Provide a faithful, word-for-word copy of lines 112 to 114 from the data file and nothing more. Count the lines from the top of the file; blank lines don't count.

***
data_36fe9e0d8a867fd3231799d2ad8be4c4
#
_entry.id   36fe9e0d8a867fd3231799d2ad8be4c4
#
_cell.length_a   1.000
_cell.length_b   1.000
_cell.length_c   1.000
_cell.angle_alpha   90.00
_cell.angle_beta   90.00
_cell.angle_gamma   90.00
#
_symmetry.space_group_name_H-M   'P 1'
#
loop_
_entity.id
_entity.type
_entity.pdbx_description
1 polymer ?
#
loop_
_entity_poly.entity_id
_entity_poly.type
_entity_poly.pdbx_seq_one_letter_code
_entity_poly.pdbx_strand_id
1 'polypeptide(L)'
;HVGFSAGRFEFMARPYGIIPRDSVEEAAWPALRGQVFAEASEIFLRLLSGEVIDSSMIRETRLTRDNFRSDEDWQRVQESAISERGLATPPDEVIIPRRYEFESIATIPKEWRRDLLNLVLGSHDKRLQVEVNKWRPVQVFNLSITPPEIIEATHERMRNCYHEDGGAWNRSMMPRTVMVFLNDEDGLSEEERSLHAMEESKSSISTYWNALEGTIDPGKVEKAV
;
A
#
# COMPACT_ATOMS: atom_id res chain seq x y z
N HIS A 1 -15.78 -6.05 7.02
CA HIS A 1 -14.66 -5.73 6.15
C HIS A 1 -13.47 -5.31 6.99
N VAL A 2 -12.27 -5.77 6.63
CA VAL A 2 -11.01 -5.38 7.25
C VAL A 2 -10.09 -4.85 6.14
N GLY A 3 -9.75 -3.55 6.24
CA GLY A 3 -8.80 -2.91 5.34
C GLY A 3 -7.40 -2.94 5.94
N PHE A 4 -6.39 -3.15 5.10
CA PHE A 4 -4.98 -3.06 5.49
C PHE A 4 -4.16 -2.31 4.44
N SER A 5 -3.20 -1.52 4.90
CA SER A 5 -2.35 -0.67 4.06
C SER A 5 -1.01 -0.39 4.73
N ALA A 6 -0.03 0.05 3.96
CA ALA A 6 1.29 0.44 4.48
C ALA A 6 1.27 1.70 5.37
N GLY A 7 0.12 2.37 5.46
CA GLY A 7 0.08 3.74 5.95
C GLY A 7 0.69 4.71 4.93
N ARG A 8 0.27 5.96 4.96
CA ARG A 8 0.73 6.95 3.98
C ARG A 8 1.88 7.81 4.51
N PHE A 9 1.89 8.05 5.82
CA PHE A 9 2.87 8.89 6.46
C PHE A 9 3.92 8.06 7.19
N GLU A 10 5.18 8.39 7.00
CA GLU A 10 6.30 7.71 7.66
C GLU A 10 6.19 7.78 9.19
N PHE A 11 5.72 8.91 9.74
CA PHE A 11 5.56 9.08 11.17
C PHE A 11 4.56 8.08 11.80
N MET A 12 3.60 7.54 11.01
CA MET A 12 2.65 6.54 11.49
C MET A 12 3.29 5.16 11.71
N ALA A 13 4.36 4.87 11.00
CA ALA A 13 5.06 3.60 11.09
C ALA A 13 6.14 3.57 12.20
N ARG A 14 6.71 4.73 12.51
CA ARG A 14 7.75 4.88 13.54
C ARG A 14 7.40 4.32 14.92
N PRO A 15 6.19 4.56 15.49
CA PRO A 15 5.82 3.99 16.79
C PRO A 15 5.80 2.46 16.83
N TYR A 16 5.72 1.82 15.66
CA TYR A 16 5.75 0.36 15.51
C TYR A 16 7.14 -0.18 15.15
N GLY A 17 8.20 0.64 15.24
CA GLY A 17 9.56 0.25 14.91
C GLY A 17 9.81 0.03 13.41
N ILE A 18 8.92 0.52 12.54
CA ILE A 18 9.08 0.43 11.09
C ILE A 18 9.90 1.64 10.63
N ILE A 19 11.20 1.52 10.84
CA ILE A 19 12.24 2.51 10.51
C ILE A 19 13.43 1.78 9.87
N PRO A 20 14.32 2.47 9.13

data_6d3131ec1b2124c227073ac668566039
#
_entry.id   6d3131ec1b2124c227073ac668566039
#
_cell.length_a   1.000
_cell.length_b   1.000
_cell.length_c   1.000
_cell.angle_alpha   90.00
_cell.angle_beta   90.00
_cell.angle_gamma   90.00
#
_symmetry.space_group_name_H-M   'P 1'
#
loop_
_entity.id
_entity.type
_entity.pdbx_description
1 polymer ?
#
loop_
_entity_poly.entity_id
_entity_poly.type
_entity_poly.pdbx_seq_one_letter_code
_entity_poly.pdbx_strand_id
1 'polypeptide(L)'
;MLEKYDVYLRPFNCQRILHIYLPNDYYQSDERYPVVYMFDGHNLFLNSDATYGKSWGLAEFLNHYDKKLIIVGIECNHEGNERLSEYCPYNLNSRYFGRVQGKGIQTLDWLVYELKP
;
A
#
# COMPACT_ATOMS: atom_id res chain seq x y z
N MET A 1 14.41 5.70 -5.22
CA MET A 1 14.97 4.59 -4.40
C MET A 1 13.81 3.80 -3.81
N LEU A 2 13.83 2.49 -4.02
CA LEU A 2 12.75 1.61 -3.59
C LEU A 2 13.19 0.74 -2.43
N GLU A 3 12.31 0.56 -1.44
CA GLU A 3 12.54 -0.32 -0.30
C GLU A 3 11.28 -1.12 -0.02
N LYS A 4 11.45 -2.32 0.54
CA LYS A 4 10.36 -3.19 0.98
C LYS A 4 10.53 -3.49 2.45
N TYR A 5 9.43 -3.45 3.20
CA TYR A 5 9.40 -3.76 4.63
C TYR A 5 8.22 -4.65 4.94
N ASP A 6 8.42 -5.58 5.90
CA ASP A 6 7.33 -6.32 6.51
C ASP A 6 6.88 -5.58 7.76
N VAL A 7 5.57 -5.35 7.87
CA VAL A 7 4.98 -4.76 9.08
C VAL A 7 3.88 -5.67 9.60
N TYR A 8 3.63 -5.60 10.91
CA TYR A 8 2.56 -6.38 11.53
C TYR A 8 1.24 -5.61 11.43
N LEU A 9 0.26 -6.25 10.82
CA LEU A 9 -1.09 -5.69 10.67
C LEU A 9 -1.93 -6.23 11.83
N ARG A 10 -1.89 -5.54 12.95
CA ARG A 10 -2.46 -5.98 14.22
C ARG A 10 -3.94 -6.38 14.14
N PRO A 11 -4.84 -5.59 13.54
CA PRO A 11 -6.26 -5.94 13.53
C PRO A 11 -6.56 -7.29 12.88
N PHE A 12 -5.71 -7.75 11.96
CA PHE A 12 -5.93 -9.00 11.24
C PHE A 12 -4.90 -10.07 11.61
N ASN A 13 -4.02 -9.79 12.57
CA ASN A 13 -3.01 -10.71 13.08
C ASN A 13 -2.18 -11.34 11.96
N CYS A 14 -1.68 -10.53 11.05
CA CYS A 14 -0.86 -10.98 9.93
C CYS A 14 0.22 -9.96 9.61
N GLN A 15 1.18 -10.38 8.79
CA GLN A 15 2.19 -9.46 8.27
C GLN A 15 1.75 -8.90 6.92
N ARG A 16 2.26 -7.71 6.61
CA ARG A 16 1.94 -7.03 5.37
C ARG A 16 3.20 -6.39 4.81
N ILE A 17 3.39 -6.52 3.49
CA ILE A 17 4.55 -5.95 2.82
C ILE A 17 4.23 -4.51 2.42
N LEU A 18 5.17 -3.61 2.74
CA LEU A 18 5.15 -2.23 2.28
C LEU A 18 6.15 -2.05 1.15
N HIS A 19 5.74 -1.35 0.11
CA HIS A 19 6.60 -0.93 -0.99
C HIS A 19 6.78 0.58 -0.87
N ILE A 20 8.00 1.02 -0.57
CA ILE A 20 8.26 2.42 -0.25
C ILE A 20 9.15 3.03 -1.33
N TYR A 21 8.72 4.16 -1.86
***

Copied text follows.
_entity_poly.pdbx_strand_id
1 'polypeptide(L)'
;MLEKYDVYLRPFNCQRILHIYLPNDYYQSDERYPVVYMFDGHNLFLNSDATYGKSWGLAEFLNHYDKKLIIVGIECNHEGNERLSEYCPYNLNSRYFGRVQGKGIQTLDWLVYELKP